LTG James A. Williams, USA

September 1981 - September 1985


General Williams focused the Agency on enhancing support to tactical and theater commanders, improving capabilities to meet major wartime intelligence requirements, and strengthening indications and warning assets. In December 1981, President Reagan signed Executive Order 12333 giving the Intelligence Community a mandate for the years ahead.

In response to a requirement to improve intelligence support to the Unified and Specified (U&S) Commands' warfighting capabilities, the functional manager for intelligence processing was established in 1982. The Central America Joint Intelligence Team was established in 1984 as an interagency analytical task organization focused on insurgency in Central America. DIA also created the Intelligence Communications Architecture to improve DoD's ability to disseminate national-level intelligence to tactical commanders during contingency situations.

The concept of intelligence as a "force multiplier in crises" became a predominant theme in planning as DIA began structuring an all-source integrated data base to support the U&S Commands in assessing the threat as it existed in the field. General Williams established a Research Crisis Support Center at the Defense Intelligence Analysis Center (DIAC) to provide a centralized, operationally secure, all-source, crisis management center to support the National Military Intelligence Center and the U&S Commands. In an effort to enhance intelligence support to deployed commands, DIA introduced the concept of the National Military Intelligence Support Team (NMIST) in 1983. DIA activated NMISTs to augment intelligence support worldwide to the various U&S Commands during crisis operations. In May 1985, NMIST reached initial operating capability.

As events deteriorated in Nicaragua, DIA analysts provided extensive support to the US Southern Command. Other analysis focused on the Falkland Islands War and Israel's invasion of Lebanon. When 6,000 US troops invaded Grenada during Operation URGENT FURY in 1983, DIA's Task Force responded to numerous formal taskings for briefings, papers, or information, and distributed a wide variety of Intelligence Summaries to assist field commanders during the operation. The planning process for URGENT FURY was greatly facilitated by a number of intelligence products that had been prepared as early as 1979, bringing high praise for DIA's support and services. Other DIA analytical efforts during the year centered on the continuing crises in Nicaragua, Lebanon (Marine barracks attack), Iran and Iraq, and Afghanistan, as well as the Soviet shootdown of Korean Airlines Flight 007, the civil war in Chad, and unrest in the Philippines. A significantly larger number of hijackings, bombings, kidnappings, murders, and other acts of terrorism led to characterizing 1985 as the "Year of the Terrorist."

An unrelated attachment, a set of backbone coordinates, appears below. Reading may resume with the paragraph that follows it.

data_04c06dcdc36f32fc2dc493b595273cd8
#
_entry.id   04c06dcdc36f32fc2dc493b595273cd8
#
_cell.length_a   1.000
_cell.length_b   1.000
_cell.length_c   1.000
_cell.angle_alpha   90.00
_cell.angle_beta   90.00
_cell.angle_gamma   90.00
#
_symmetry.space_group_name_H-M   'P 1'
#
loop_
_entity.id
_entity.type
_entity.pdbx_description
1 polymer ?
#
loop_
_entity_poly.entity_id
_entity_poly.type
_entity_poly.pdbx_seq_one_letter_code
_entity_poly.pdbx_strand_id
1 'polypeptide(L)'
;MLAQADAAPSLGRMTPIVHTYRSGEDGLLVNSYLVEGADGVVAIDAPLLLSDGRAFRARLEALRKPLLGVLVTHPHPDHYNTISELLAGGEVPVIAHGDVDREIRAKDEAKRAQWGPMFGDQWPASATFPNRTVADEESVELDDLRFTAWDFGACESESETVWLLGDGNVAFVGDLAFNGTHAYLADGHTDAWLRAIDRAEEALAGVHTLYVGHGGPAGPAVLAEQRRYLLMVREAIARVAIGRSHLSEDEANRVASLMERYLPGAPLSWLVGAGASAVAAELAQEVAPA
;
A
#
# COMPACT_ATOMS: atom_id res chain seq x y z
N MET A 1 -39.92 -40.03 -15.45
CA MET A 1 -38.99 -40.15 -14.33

The capstone of the effort to build a corps of civilian professionals in DIA came in December 1981 when President Reagan signed Public Law 97-89, enabling legislation for a Defense Intelligence Senior Executive Service. Thus, DIA joined CIA and NSA in this achievement. President Ronald Reagan signed Executive order 12356, "National Security Information," in 1982. The order provided guidelines for classifying, declassifying, and releasing information.

A high point in General William's leadership was the Agency's move into the Defense Intelligence Analysis Center at Bolling Air Force Base, which consolidated major functions under one roof. The building was dedicated on 23 May 1984.